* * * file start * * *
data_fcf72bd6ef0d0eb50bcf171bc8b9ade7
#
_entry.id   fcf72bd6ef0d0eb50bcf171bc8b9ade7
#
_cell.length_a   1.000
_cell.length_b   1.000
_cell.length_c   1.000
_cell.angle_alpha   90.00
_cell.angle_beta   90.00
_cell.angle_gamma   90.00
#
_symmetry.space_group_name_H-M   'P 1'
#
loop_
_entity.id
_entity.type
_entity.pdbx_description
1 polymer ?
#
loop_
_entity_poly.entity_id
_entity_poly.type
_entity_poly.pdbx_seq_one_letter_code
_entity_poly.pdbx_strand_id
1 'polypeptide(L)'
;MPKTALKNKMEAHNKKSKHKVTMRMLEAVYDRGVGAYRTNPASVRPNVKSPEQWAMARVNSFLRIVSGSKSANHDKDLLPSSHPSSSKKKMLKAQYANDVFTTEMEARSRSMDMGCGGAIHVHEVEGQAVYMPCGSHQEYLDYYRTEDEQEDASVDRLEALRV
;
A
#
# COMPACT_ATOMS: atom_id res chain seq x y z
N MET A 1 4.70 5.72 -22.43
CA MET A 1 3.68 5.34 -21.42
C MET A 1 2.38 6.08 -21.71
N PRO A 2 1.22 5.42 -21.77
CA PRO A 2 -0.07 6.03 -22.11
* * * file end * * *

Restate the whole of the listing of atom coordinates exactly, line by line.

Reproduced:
data_fcf72bd6ef0d0eb50bcf171bc8b9ade7
#
_entry.id   fcf72bd6ef0d0eb50bcf171bc8b9ade7
#
_cell.length_a   1.000
_cell.length_b   1.000
_cell.length_c   1.000
_cell.angle_alpha   90.00
_cell.angle_beta   90.00
_cell.angle_gamma   90.00
#
_symmetry.space_group_name_H-M   'P 1'
#
loop_
_entity.id
_entity.type
_entity.pdbx_description
1 polymer ?
#
loop_
_entity_poly.entity_id
_entity_poly.type
_entity_poly.pdbx_seq_one_letter_code
_entity_poly.pdbx_strand_id
1 'polypeptide(L)'
;MPKTALKNKMEAHNKKSKHKVTMRMLEAVYDRGVGAYRTNPASVRPNVKSPEQWAMARVNSFLRIVSGSKSANHDKDLLPSSHPSSSKKKMLKAQYANDVFTTEMEARSRSMDMGCGGAIHVHEVEGQAVYMPCGSHQEYLDYYRTEDEQEDASVDRLEALRV
;
A
#
# COMPACT_ATOMS: atom_id res chain seq x y z
N MET A 1 4.70 5.72 -22.43
CA MET A 1 3.68 5.34 -21.42
C MET A 1 2.38 6.08 -21.71
N PRO A 2 1.22 5.42 -21.77
CA PRO A 2 -0.07 6.03 -22.11